A little girl in Andrews, NC….

Last Thursday was one of those days that once again, I was touched.

If you look at this face above, this little girl. I am not sure her name…we never met formally. Thursday, I was working on a project…telling the story of “The Welcome Table”. This is a program put together by the Andrews United Methodist Church in Andrews, NC. Each Thursday, Andrews UMC partners with other churches to provide a meal to the community. From 5 to 6pm every Thursday, anyone from the community can come to have a meal, free of charge.

As leaders from Andrews UMC told me, unemployment in this rural area of Western North Carolina is high. Many of the manufacturing companies and other large businesses either closed or moved out of town. Many families left to figure out what next. The project was to document the day, find the story, and tell the mission of the Rural Church Initiative for the Duke Divinity School. I literally had one hour to capture the story, find the right people, interview them, and capture the essence of this day for others to see.

I was working the room, trying to capture the moments from a far with my video camera and digital camera…I began to gain the trust of those who were there for diner or maybe some fellowship. The pastor says that between 50 and 100 people from the community come to the Welcome Table on Thursdays. They come for many reasons, whether they do not want to eat supper alone, they have friends who attend, or they need a hot meal. Whatever the reason, Andrews UMC wants to provide the opportunity for the community to share with one another.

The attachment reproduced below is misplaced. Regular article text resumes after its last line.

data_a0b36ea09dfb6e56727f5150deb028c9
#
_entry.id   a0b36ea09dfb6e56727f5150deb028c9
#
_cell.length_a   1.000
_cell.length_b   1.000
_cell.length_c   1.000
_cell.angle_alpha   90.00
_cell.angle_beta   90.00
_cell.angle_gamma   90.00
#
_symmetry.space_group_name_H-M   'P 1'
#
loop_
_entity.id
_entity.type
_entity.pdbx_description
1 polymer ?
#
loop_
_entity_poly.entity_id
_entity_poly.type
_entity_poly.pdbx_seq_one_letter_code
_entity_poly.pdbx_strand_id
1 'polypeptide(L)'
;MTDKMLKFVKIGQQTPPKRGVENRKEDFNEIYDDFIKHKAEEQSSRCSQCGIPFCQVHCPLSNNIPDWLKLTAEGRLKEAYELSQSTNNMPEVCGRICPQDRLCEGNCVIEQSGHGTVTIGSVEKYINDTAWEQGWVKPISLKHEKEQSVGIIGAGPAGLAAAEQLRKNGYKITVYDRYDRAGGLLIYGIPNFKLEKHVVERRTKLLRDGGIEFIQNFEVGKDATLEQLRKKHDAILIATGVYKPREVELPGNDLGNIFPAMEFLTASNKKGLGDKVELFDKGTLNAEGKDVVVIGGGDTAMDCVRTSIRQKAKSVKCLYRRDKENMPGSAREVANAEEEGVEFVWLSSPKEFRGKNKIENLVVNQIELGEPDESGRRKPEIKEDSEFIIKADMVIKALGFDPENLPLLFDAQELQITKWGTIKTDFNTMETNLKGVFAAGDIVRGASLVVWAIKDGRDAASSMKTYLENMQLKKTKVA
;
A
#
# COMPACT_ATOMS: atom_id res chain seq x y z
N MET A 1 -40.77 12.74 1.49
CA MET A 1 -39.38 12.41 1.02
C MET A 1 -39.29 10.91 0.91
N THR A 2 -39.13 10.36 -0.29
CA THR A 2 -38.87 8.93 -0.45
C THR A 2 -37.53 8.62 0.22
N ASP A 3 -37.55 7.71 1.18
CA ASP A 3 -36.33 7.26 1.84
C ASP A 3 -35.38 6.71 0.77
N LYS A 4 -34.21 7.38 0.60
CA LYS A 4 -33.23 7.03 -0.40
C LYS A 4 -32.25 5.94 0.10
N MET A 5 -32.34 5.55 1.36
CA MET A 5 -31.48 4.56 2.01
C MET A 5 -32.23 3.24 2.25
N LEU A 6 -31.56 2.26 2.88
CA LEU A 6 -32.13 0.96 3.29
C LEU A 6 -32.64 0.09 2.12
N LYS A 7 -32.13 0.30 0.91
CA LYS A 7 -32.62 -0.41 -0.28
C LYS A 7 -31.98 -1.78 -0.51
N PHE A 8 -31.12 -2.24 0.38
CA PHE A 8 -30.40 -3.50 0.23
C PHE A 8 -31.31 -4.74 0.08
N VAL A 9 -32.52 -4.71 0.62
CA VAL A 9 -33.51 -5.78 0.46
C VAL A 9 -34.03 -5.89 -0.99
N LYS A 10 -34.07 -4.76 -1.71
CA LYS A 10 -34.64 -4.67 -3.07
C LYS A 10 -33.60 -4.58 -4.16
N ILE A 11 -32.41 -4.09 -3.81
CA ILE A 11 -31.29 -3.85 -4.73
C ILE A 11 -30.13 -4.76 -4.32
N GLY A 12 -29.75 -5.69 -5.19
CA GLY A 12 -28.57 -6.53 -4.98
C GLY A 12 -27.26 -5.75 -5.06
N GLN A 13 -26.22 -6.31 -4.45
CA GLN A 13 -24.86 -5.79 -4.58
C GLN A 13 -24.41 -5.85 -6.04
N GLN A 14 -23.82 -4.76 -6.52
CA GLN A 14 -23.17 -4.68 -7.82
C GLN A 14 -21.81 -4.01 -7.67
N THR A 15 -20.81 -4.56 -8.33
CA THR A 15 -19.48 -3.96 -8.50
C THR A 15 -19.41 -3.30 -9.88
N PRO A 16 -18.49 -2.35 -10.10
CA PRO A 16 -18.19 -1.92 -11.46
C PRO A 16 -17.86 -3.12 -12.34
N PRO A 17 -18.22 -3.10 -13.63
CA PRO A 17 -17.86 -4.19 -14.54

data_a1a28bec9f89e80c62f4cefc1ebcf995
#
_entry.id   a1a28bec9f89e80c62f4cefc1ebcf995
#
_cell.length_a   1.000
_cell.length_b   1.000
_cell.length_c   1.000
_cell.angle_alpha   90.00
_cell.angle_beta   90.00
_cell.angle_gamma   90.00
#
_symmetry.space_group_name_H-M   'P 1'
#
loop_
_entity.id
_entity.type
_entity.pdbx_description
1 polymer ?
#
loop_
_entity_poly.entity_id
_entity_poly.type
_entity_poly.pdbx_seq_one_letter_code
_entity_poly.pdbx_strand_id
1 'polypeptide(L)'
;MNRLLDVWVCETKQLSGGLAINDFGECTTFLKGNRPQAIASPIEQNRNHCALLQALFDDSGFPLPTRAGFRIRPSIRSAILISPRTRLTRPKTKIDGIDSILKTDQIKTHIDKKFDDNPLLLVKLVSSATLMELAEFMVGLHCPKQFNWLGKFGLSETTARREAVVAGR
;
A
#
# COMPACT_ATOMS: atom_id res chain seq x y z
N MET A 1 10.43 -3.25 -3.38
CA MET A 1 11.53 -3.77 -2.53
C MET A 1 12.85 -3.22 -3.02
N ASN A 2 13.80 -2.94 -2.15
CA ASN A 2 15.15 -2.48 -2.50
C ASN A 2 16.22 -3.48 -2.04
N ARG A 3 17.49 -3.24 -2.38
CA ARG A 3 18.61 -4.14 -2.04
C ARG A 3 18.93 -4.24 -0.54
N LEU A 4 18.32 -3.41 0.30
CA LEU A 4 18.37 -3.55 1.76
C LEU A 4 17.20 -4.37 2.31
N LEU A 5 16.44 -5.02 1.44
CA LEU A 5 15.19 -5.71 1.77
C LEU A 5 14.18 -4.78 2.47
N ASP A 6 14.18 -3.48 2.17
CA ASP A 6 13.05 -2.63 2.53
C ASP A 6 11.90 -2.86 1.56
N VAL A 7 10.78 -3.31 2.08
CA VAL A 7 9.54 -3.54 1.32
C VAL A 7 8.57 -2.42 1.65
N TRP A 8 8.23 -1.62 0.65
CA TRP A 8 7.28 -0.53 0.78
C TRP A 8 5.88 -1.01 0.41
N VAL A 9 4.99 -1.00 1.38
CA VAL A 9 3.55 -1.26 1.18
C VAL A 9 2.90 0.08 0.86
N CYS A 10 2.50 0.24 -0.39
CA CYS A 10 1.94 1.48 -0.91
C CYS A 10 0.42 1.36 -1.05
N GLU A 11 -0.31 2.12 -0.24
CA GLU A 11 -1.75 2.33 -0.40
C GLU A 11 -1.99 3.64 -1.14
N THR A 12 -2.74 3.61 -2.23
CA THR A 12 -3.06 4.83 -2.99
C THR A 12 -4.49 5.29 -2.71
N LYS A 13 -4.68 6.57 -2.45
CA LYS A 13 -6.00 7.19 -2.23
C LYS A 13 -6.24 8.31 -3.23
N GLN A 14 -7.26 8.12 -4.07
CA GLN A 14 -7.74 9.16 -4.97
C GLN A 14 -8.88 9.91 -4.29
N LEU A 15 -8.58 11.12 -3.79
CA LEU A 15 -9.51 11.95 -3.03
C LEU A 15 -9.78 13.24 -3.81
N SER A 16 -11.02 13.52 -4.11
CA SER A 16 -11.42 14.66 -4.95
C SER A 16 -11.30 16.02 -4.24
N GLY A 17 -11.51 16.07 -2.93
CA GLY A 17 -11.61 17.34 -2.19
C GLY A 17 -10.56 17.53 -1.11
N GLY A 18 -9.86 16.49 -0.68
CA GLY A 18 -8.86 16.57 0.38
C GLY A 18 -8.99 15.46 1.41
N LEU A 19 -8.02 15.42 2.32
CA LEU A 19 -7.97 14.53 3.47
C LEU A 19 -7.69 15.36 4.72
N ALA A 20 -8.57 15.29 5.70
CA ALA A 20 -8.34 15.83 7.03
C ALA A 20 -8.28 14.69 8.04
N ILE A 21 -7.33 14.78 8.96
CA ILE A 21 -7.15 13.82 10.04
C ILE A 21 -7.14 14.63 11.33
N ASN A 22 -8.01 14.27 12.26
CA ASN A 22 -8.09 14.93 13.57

Some of the people thought I was a journalist with my big cameras. They have experience with “these types.” You see, I used to be one of “those” people. I have been to Andrews twice before. Once in 1998 when they thought that Eric Robert Rudolf had appeared in Andrews. I was there working, with my big cameras, trying to find a story. Then again in 2006 when they actually caught Eric Robert Rudolf. I was there covering that story…once again coming to this town in search of the big story.

On Thursday, As I made small talk with many of the volunteers, they asked me where I was from…I shared with them that I was from South Carolina. I also shared with them that I had been here before…twice. They knew it was for the reasons I just described…and they were glad I was here capturing a great story.

But I was struck…by the face of this little girl. As I sat across the room, capturing her face as she was eating her watermelon…I was struck, humbled, embarrassed, and scared. I am not sure why this little girl and her family were here today. I could only speculate that her little tummy was hungry. Here I am, I have had my share of meals. I almost felt a sense of sadness and doubt coming across her face.

She has no stake in this game. She has no fight in this political madness. She is just eating a meal. I thought about all the many children across our America…hungry, mothers and fathers unemployed, no insurance, no healthcare…who are we? Who are we to squabble about numbers, political discourse that leads to nothing but chest pounding resolve…this little girl. She is our future…

Andrews UMC has a big heart. They are reaching out to this community with one mission, to give. This Thursday…they are providing a good meal to close to 75 people; young, old, black, white, males, females, believers, and non-believers. They believe in their community.